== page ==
At that point, Monyeé was a completely different student. She was older. She was a mother. And she was opening up to an awareness that would inform her work as both a therapist and an artist.
That awareness centered on the same interconnectedness she’d tapped into as a child. Just as she’d felt a kinship to animate and inanimate objects alike, she began to explore unorthodox ways of helping people. She participated in Wraparound treatment plans in which patients are supported with social services and therapy as well as family and community resources.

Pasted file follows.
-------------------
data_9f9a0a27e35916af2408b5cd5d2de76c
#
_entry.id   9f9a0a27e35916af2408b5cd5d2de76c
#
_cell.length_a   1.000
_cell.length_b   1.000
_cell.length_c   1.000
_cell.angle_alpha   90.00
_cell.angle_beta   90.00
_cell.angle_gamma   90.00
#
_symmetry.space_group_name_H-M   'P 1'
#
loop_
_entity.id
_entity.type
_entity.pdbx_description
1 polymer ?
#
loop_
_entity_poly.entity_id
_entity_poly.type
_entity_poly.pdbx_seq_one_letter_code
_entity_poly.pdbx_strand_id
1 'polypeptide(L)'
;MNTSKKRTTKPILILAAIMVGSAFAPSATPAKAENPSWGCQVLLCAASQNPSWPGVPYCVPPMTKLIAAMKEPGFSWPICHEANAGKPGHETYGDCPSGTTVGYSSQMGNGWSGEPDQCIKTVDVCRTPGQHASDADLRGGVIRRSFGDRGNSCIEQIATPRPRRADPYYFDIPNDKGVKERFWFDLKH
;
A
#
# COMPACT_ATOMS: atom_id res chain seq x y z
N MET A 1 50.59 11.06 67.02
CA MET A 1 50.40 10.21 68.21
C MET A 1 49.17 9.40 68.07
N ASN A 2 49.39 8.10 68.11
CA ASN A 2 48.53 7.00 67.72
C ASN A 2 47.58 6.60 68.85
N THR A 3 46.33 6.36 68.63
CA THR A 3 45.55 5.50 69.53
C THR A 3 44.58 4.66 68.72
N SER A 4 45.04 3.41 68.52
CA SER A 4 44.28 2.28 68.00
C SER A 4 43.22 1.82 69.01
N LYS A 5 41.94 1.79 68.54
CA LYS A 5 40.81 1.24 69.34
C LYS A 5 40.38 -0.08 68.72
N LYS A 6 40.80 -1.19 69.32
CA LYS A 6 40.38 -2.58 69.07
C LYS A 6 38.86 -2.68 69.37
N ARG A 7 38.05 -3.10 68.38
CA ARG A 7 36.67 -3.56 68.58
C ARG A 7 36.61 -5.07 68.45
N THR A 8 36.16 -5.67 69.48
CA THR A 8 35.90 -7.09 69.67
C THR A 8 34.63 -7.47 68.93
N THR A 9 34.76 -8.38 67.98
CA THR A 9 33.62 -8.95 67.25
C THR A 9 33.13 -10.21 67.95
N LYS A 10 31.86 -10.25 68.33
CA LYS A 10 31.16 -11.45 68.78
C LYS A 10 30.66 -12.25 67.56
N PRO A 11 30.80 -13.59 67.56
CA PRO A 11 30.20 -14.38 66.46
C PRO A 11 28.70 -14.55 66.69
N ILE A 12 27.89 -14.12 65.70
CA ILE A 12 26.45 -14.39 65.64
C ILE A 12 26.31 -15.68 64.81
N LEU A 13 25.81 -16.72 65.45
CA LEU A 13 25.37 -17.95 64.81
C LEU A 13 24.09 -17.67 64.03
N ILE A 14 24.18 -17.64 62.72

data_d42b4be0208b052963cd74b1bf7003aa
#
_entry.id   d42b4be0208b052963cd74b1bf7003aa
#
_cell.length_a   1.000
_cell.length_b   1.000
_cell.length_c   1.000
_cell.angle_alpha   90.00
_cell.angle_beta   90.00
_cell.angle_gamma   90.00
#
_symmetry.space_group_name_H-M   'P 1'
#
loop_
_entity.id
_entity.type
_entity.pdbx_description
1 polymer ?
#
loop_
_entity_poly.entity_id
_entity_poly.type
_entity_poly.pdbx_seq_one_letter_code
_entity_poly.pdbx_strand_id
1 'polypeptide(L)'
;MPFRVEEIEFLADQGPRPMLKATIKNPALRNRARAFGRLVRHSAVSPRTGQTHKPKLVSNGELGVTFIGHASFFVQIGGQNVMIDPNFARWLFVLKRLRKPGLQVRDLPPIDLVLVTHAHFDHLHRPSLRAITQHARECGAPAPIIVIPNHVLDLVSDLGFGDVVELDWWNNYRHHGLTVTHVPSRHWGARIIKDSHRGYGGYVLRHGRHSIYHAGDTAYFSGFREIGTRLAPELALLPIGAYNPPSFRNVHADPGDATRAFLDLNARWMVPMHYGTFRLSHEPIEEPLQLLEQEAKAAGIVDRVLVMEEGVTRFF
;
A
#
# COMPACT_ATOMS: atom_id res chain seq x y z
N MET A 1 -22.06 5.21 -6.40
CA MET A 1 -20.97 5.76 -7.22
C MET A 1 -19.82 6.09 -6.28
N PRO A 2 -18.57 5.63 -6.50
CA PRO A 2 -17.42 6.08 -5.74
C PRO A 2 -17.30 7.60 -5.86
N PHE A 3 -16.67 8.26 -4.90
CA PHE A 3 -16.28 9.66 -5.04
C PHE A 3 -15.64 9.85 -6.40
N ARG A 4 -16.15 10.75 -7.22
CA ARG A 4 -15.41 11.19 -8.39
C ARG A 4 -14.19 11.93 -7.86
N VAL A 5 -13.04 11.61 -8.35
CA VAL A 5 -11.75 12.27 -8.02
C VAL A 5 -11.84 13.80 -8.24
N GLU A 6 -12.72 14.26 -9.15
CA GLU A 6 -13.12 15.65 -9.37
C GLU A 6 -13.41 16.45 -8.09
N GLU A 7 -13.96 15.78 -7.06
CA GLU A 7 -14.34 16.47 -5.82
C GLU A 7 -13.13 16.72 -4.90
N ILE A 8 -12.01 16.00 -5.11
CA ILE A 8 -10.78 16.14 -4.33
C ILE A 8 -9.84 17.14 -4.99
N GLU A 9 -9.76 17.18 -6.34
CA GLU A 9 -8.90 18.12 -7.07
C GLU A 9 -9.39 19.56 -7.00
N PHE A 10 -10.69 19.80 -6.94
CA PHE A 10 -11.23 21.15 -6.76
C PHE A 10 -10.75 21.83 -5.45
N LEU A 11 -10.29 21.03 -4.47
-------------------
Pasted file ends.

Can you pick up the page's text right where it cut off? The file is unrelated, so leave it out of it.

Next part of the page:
“It was like you were never working on those cases alone,” Monyeé says. “You became a part of the family for a year or two.”
This experience, combined with an approach to therapy that Monyeé playfully describes as gumbo — “throw anything in the pot and see what works” — led Monyeé to her current work in healing through “decolonization.”
Decolonization is a big claim and one that Monyeé is careful to explain. “I think people think race, but I really think in terms of culture and ethnicity, because many cultures have been colonized by other cultures.”
Just as the world is home to many plants and many animals, so too must it support many people, cultures and personalities in order to thrive.
“The idea that there should be one type of human or one way for humans to live is anti-creation,” Monyeé points out.